We have a pretty good idea of ​​how planets form, but one lingering question we’ve had is when do planets form: Does planet formation start early, when the parent star is still growing, or millions of years later?

Polluted white dwarf stars

So how did the researchers determine that stars and planets grow together? They observed white dwarfs, 237 to be exact. White dwarfs are basically dead stars. They still have atmospheres, however, and astronomers can scan those atmospheres to see what they contain. And often, those atmospheres are polluted with heavier elements such as silicon, magnesium, iron, oxygen, calcium, carbon, chromium and nickel. These elements are unrelated to the normal hydrogen and helium that white dwarfs are made of.

As Bonsor noted:

Some white dwarfs are amazing laboratories, because their thin atmospheres are almost like celestial graveyards.

Melting of asteroids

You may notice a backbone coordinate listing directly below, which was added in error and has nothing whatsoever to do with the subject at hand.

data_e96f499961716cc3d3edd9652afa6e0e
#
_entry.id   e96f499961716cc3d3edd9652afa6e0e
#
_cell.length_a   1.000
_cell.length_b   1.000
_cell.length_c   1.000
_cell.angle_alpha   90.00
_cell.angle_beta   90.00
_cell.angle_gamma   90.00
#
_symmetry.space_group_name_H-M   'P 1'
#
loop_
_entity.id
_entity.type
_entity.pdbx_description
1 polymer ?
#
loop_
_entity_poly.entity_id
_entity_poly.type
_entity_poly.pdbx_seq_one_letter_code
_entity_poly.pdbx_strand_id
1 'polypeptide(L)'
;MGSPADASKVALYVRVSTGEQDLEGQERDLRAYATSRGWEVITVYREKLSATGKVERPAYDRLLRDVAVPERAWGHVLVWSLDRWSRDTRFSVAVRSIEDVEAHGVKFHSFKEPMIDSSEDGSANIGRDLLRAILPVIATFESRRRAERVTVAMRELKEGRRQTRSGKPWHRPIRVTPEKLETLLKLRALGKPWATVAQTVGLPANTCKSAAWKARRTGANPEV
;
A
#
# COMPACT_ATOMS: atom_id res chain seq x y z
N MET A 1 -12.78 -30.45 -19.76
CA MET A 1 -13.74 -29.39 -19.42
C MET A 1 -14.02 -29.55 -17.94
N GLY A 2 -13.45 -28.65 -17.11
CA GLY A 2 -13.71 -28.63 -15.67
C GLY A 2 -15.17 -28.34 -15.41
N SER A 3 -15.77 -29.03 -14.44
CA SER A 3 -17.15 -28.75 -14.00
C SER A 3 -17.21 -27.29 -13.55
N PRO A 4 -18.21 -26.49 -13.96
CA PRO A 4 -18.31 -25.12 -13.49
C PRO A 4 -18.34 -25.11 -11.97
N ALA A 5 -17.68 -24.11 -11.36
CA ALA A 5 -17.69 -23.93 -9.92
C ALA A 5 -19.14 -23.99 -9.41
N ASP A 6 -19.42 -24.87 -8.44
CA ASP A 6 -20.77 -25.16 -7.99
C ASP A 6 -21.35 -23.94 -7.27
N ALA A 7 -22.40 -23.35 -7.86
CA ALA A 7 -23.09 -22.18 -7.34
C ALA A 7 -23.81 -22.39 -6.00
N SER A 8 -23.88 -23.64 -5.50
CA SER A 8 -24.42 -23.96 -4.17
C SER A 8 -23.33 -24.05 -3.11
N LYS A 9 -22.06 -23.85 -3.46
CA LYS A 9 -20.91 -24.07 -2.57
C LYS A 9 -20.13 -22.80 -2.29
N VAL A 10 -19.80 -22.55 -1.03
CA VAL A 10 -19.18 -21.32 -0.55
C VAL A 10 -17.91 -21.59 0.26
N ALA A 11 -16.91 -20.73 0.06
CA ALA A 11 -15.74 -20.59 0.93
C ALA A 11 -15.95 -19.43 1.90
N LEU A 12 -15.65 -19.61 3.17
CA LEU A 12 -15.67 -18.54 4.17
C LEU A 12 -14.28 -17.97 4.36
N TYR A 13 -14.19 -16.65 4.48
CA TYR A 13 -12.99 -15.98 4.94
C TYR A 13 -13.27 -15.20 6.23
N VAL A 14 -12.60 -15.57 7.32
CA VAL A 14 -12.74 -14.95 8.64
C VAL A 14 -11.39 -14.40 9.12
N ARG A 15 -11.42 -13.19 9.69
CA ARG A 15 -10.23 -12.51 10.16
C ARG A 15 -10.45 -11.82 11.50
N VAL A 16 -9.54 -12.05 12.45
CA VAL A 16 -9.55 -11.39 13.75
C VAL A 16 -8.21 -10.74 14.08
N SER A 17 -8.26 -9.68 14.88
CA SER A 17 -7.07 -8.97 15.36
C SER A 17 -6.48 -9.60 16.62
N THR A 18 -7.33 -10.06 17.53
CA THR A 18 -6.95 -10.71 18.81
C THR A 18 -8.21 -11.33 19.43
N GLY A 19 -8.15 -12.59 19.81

Where do those elements come from? Most likely, small bodies like asteroids. The asteroids collided with the white dwarfs and burned up in their atmospheres. As a result, the elements present in the asteroids polluted the atmospheres of the white dwarfs.

The results of the analysis are intriguing. They show that the asteroids had melted. This fusion caused the heavy iron to sink in the core while the lighter elements floated to the surface. This process, known as differentiation, also occurred on Earth. In fact, it created the iron-rich core of the Earth. bonsore said:

The cause of the melting can only be attributed to very short-lived radioactive elements, which existed in the early stages of the planetary system but decompose in just a million years. In other words, if these asteroids were merged from something that existed only for a very short time at the dawn of the planetary system, then the planetary process must begin very quickly.

Glowing rings of material around a bright white star.